Lips - the final frontier or just a beginning for optimal facial esthetics?
Within all races and cultures, certain features of the female physique have been considered to be attractive. Certainly, in addition to larger upper face, smaller lower face and petite nose, one of those features are large, full lips. No wonder that our fascination with lips continues to this day. Since the beginning of time, women used covering agents and, more recently, lipstick to enhance the appearance of this compelling esthetic unit. These methods are here to stay as their success has proven their role in beauty allure. At the same time, the quest for the perfect lip continues. More recently, volumetric lip rejuvenation has entered to a mainstream approach for achieving optimal esthetic lip with natural feel and appearance. Learn more on www.CosmeticProcedureGuide.ca.
Eyes are the window the person's soul but the lips are the central feature of the lower third of the face and when full and well defined, they portray a sense of youth, health, attractiveness and sexuality. It is critical to understand the lip architecture - ever so important balance of shape and fullness and its place and proportions within the facial contours. The lips should form a line parallel to the line drawn between the pupils of the eyes. Depending on the size of the person, the upper lip should be 18-20 mm from the nose whereas the lower lip should be 36 to 40 mm from the tip of the chin. From the profile, there should be slight elevation or ski jump that is formed by the junction of the skin/white portion of the upper lip and its red portion. All these aspects need full understanding for anyone contemplating lips enhancement services.
Lips reach their fullness in our late teenage years or early twenties. From that time, as the lips age, they lose volume and become thin and flat. The appearance of lips is also affected by multitude of other structures including skin, fat, muscle, teeth and bones. Aging changes affect all these components and contribute to the less attractive lip appearance. With advancing age, skin becomes less elastic and the sun damage contributes to the loss of lip edge definition, wrinkles and irregular pigmentation. The facial fat changes with respect to the amount and its distribution and combined with changes in muscle, loss of jawbone and teeth height result in loss of lip support. These support structures frequently need addressing to prevent or correct the down turning of lip corners (the sad look).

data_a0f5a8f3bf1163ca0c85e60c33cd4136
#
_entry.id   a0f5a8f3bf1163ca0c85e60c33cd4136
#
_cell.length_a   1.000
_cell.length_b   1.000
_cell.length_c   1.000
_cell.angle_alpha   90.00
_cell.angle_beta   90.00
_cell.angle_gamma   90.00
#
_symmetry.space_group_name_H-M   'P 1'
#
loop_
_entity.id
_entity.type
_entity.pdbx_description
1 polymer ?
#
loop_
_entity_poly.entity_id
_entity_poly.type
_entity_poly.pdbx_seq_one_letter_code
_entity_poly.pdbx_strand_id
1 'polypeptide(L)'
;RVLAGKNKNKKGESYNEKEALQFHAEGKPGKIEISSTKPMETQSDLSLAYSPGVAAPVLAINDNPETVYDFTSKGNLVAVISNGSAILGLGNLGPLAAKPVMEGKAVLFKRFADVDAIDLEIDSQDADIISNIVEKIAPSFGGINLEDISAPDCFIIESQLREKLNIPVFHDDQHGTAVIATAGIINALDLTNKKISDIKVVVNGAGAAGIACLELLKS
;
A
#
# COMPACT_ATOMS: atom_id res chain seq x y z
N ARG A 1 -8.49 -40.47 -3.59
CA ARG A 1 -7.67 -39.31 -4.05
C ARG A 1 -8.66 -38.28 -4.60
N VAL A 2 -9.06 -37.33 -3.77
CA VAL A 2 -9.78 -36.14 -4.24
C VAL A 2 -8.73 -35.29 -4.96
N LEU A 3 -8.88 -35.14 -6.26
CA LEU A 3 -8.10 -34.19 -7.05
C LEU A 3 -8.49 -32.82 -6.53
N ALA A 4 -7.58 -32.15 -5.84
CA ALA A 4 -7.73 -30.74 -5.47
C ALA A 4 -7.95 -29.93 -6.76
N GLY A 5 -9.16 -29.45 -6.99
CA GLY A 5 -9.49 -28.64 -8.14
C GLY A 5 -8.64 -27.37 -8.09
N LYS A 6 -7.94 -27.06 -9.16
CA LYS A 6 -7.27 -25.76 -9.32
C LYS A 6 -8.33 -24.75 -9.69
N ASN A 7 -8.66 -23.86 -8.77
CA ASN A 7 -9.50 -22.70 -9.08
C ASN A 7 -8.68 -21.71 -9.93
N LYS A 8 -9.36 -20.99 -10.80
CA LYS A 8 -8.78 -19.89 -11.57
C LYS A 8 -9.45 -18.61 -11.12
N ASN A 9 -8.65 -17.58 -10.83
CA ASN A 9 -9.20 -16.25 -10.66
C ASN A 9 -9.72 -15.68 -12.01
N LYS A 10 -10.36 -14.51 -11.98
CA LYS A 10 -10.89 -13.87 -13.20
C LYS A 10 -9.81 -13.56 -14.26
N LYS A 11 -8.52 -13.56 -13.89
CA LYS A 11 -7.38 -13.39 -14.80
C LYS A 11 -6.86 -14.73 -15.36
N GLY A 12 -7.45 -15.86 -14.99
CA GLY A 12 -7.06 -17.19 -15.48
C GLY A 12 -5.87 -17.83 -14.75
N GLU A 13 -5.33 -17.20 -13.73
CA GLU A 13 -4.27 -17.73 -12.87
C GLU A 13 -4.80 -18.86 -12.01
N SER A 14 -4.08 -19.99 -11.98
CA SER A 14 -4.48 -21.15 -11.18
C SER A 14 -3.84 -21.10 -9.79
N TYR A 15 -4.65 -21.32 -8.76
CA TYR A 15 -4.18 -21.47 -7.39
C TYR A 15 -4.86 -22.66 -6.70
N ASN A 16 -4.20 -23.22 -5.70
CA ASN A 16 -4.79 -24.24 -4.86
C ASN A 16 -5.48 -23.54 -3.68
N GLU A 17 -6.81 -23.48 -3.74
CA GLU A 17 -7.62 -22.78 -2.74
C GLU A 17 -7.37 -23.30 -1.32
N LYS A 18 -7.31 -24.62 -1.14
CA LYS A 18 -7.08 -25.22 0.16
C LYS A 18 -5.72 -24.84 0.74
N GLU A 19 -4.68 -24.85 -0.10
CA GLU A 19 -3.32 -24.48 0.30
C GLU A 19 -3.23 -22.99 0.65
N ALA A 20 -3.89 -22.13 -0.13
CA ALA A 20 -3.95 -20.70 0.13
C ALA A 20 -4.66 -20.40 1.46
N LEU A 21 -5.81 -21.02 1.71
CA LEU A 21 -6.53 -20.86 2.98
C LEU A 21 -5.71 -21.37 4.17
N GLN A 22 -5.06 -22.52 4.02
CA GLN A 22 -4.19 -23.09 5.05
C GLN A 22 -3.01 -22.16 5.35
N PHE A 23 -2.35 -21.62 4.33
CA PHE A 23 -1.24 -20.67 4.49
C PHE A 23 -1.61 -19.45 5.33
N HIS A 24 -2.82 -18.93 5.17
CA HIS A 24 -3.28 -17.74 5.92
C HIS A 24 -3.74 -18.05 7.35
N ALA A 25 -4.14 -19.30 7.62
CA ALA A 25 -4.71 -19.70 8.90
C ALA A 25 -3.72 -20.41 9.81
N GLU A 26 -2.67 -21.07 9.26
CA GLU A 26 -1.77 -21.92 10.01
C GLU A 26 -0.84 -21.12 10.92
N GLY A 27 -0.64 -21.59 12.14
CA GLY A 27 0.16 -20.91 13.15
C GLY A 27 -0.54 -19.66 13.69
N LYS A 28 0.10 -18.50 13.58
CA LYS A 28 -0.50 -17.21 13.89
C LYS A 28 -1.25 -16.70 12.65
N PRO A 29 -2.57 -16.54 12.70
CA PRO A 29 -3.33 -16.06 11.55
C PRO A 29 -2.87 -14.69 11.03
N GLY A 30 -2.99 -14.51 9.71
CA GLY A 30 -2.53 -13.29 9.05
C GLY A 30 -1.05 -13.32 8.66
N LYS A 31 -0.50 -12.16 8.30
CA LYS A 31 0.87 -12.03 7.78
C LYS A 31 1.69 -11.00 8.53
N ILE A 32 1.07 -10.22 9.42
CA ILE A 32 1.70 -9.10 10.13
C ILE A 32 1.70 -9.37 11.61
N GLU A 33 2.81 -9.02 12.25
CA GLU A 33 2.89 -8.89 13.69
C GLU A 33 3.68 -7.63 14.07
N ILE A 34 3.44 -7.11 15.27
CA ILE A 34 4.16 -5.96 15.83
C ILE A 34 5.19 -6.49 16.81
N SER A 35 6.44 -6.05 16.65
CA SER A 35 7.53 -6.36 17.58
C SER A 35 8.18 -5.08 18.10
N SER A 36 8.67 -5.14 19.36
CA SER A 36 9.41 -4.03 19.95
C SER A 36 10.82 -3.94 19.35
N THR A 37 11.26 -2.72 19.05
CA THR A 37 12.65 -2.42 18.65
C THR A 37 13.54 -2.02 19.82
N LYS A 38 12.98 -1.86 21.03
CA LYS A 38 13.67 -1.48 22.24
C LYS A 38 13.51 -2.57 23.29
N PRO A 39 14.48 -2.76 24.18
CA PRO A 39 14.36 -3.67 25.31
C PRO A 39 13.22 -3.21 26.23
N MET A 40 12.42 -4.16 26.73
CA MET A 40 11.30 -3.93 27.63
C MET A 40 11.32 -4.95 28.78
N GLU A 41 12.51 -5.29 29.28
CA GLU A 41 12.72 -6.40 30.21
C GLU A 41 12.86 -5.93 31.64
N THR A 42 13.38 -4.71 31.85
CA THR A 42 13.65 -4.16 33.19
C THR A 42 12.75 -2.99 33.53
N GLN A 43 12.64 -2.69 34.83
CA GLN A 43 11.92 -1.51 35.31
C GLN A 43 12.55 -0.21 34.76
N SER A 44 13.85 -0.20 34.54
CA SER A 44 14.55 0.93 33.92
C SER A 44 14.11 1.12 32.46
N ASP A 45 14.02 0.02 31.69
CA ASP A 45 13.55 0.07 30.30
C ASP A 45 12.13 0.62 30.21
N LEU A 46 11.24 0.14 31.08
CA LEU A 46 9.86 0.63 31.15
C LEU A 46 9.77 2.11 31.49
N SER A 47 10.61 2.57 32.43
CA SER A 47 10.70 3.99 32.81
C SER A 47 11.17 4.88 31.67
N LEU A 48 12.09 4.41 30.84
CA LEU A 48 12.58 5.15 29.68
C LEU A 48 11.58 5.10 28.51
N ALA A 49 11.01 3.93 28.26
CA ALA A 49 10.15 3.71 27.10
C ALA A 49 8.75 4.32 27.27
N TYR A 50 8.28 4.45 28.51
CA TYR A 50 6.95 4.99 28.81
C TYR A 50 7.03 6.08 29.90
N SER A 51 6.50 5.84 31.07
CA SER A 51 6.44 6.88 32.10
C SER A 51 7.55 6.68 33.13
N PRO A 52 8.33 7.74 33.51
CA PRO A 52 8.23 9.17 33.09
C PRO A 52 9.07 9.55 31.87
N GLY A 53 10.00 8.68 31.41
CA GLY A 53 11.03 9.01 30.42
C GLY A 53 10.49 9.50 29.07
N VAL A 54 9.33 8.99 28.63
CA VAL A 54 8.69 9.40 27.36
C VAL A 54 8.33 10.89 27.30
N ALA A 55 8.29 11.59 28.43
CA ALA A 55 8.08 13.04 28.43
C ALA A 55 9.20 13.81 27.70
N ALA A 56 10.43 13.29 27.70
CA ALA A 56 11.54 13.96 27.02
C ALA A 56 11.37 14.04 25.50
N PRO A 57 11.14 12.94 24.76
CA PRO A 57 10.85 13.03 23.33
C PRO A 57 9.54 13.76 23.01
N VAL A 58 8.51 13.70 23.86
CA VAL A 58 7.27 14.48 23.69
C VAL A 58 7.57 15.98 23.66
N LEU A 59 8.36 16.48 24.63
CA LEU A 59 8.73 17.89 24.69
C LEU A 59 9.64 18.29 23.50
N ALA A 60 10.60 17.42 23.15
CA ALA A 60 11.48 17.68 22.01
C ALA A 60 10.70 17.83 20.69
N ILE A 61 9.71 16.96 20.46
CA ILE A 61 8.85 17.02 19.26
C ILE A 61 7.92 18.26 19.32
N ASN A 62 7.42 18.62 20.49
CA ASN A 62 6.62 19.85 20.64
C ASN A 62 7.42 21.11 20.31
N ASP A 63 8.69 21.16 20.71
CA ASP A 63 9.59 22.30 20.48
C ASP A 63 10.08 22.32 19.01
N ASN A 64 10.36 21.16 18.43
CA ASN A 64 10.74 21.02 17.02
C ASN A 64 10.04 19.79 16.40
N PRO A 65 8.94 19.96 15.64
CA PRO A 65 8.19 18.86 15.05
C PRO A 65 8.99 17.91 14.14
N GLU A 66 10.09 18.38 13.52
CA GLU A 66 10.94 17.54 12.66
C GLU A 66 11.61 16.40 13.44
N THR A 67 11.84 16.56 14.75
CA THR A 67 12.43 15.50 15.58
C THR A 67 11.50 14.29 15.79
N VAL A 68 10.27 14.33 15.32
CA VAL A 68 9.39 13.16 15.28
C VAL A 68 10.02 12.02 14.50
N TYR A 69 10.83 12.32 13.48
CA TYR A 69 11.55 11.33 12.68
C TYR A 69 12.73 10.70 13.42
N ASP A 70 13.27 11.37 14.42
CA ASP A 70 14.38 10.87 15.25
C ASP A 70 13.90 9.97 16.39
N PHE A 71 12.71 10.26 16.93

Volumetric lip enhancement to the rescue - What has started in 1981 with the introduction of collagen for enhancing lips has become an evolution of excellent treatment modalities ever since. Injectable collagen lip therapy continued to evolve with new, longer lasting products available today. In addition, the introduction of hyaluronic acid (HA) products heralded a new era in the ever-expanding choices for soft tissue augmentation. HA products (e.g. Restylane?, Juvederm?, Teosyal?) are exciting class of materials that offer flexibility of use, safety and natural feel of the tissues treated.
The need for understanding the proper esthetic characteristics of the lip can not be overemphasized. It is not only the fullness that counts but also the shape and contour of the lips that are critical for optimal esthetic look. Some patients only require a small adjustment rather than overcompensation whereas some patients can benefit from rebalancing of the lips such as enhancement of the upper or lower lip alone. Frequently, volumetric restoration of the lips can not be accomplished successfully without addressing the support structures surrounding this important cosmetic unit. The lips should be full and well defined but the vermilion border (the boundary between the white/skin part and red part of the lip) can not be blunted.
The future of lip enhancement is bright and full of optimism. Today's treatment options offer excellent results that satisfy both physicians and, more importantly, patients. The safety of volumetric lip enhancement continues to improve resulting in more and more patients seeking those elusive perfect lips.
About the Author: Mariusz J. A. Sapijaszko, MD FRCPC is the Director of the Western Canada Dermatology Institute located in Edmonton, Alberta. He is also the Clinical Assistant Professor at the Division of Dermatology, University of Alberta, in Edmonton. His areas of expertise include cosmetic and laser surgery. Learn more on www.youthfulimage.com